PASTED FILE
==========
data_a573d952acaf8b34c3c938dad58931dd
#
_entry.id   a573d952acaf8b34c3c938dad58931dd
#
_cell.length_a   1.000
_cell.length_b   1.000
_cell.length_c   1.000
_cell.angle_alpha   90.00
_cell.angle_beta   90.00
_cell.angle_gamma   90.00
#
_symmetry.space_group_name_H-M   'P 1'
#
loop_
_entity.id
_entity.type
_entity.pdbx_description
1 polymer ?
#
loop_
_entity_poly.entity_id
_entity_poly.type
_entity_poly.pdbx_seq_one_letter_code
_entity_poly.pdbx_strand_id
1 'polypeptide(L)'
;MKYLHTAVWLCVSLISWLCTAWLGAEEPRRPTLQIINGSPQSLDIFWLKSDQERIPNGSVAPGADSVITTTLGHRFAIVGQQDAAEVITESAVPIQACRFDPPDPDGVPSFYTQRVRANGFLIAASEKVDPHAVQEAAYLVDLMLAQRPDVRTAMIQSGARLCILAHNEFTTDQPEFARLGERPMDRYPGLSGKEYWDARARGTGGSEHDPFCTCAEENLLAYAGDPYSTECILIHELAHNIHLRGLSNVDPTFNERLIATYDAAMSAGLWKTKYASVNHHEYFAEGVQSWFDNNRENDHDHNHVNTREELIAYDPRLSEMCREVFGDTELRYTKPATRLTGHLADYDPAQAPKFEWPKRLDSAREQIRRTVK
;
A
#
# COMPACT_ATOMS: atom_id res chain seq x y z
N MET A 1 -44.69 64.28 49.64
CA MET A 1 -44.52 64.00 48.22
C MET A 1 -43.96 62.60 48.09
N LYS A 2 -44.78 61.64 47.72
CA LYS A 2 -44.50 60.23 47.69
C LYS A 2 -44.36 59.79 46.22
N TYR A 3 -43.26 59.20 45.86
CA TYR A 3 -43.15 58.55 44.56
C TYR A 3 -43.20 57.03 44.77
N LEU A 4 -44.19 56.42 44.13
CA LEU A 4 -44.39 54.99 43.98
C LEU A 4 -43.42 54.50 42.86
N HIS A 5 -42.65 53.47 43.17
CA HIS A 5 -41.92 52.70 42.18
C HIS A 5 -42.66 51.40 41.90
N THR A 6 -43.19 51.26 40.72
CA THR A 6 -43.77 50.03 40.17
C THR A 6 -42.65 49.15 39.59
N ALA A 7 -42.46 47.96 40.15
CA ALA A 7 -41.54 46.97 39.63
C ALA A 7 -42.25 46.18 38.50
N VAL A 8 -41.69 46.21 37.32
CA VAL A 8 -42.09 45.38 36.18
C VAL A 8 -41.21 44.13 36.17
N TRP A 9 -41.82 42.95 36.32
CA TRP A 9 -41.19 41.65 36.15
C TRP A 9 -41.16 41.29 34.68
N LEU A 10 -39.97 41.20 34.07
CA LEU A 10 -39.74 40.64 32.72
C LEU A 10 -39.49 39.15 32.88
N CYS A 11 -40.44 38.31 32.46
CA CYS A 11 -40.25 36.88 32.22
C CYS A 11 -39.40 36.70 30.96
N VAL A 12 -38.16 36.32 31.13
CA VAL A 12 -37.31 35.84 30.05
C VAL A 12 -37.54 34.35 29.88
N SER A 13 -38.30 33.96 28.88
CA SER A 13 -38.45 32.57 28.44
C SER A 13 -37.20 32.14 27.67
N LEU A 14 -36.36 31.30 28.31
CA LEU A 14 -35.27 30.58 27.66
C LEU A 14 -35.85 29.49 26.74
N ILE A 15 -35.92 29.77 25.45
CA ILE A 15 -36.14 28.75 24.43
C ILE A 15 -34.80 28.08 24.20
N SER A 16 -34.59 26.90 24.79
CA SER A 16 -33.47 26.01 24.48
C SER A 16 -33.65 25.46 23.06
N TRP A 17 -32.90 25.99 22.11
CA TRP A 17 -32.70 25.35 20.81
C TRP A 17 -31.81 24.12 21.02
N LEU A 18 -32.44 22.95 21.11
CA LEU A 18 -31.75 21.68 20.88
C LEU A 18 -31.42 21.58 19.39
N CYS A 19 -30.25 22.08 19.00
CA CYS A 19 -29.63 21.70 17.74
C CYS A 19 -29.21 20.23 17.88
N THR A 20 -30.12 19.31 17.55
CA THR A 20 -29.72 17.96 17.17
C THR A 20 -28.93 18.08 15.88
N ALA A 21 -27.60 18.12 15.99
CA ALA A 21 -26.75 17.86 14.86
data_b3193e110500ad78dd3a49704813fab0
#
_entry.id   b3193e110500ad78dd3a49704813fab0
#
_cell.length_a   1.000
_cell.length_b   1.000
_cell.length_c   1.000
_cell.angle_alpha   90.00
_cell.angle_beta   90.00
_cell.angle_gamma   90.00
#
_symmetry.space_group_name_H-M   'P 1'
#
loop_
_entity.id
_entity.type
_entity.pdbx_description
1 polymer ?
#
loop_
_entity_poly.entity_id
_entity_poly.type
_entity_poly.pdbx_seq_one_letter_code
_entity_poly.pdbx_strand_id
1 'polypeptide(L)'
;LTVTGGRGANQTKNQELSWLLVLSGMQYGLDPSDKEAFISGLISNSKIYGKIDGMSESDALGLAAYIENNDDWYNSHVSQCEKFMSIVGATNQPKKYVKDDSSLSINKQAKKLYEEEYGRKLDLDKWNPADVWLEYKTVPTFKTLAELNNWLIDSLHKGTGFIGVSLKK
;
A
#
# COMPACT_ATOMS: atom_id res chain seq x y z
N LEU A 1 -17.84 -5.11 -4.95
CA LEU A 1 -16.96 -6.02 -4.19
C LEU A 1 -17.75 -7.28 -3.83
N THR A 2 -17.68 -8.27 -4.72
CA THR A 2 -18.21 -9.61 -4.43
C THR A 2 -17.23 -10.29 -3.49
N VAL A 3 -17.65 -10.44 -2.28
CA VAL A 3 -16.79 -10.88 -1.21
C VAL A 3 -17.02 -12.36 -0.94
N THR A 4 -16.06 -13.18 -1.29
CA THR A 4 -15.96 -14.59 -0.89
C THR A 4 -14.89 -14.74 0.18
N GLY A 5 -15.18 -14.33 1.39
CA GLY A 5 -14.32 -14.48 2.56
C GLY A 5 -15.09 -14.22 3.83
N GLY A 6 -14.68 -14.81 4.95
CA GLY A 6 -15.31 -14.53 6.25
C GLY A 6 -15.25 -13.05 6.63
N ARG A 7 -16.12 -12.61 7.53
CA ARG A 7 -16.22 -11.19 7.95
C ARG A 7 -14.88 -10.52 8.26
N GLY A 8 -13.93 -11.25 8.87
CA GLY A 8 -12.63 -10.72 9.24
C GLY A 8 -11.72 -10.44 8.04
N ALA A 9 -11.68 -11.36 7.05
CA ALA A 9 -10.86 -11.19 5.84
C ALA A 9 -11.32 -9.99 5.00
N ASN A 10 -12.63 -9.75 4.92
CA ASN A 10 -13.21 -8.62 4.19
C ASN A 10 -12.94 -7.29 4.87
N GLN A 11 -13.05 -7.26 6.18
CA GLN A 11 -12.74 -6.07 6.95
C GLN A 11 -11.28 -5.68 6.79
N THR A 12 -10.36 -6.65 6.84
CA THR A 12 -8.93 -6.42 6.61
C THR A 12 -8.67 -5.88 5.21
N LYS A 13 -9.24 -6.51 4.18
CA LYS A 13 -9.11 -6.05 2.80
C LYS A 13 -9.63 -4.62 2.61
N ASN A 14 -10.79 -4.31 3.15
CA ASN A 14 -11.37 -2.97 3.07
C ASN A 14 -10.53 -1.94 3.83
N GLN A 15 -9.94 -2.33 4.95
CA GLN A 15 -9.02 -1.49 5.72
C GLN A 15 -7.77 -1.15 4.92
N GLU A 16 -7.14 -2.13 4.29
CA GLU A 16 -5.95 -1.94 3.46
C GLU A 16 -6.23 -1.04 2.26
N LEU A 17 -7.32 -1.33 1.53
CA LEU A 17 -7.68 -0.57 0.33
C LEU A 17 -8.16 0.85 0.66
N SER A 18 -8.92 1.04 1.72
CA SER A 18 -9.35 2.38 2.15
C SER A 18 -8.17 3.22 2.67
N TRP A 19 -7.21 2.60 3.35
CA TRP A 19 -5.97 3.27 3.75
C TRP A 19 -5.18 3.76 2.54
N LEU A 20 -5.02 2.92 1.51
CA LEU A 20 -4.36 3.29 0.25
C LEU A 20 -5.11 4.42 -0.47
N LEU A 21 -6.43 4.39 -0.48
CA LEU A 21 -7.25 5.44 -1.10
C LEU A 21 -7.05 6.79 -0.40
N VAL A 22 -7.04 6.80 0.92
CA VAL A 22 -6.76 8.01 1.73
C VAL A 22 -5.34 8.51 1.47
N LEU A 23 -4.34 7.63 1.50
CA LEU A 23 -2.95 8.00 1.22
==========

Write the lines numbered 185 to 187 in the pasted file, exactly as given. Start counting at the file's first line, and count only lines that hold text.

C LEU A 21 -7.05 6.79 -0.40
N VAL A 22 -7.04 6.80 0.92
CA VAL A 22 -6.76 8.01 1.73